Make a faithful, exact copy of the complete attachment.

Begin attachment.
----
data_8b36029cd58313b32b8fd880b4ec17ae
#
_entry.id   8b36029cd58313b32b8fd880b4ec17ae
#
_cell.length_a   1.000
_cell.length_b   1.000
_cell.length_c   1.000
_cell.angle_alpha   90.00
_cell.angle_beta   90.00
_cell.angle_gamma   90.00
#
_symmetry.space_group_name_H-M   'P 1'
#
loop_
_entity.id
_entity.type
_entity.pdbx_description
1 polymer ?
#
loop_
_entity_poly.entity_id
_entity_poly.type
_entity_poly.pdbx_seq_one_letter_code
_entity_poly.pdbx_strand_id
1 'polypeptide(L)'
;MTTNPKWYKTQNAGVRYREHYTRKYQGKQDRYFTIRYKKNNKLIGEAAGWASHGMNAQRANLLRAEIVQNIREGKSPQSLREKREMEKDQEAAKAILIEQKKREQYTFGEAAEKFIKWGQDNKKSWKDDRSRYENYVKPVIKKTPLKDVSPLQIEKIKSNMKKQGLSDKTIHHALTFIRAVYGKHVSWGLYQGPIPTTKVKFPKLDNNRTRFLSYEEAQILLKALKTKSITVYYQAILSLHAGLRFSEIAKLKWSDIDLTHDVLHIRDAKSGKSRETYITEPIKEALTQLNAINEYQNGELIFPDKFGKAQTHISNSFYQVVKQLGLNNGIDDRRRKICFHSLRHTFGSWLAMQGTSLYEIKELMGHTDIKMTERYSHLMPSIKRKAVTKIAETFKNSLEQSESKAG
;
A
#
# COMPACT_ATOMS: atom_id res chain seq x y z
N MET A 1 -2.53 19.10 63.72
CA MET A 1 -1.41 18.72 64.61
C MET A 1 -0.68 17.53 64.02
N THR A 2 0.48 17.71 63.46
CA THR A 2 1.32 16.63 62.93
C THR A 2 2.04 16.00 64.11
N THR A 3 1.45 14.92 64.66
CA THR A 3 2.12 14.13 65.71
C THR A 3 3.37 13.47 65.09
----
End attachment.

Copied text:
data_8b36029cd58313b32b8fd880b4ec17ae
#
_entry.id   8b36029cd58313b32b8fd880b4ec17ae
#
_cell.length_a   1.000
_cell.length_b   1.000
_cell.length_c   1.000
_cell.angle_alpha   90.00
_cell.angle_beta   90.00
_cell.angle_gamma   90.00
#
_symmetry.space_group_name_H-M   'P 1'
#
loop_
_entity.id
_entity.type
_entity.pdbx_description
1 polymer ?
#
loop_
_entity_poly.entity_id
_entity_poly.type
_entity_poly.pdbx_seq_one_letter_code
_entity_poly.pdbx_strand_id
1 'polypeptide(L)'
;MTTNPKWYKTQNAGVRYREHYTRKYQGKQDRYFTIRYKKNNKLIGEAAGWASHGMNAQRANLLRAEIVQNIREGKSPQSLREKREMEKDQEAAKAILIEQKKREQYTFGEAAEKFIKWGQDNKKSWKDDRSRYENYVKPVIKKTPLKDVSPLQIEKIKSNMKKQGLSDKTIHHALTFIRAVYGKHVSWGLYQGPIPTTKVKFPKLDNNRTRFLSYEEAQILLKALKTKSITVYYQAILSLHAGLRFSEIAKLKWSDIDLTHDVLHIRDAKSGKSRETYITEPIKEALTQLNAINEYQNGELIFPDKFGKAQTHISNSFYQVVKQLGLNNGIDDRRRKICFHSLRHTFGSWLAMQGTSLYEIKELMGHTDIKMTERYSHLMPSIKRKAVTKIAETFKNSLEQSESKAG
;
A
#
# COMPACT_ATOMS: atom_id res chain seq x y z
N MET A 1 -2.53 19.10 63.72
CA MET A 1 -1.41 18.72 64.61
C MET A 1 -0.68 17.53 64.02
N THR A 2 0.48 17.71 63.46
CA THR A 2 1.32 16.63 62.93
C THR A 2 2.04 16.00 64.11
N THR A 3 1.45 14.92 64.66
CA THR A 3 2.12 14.13 65.71
C THR A 3 3.37 13.47 65.09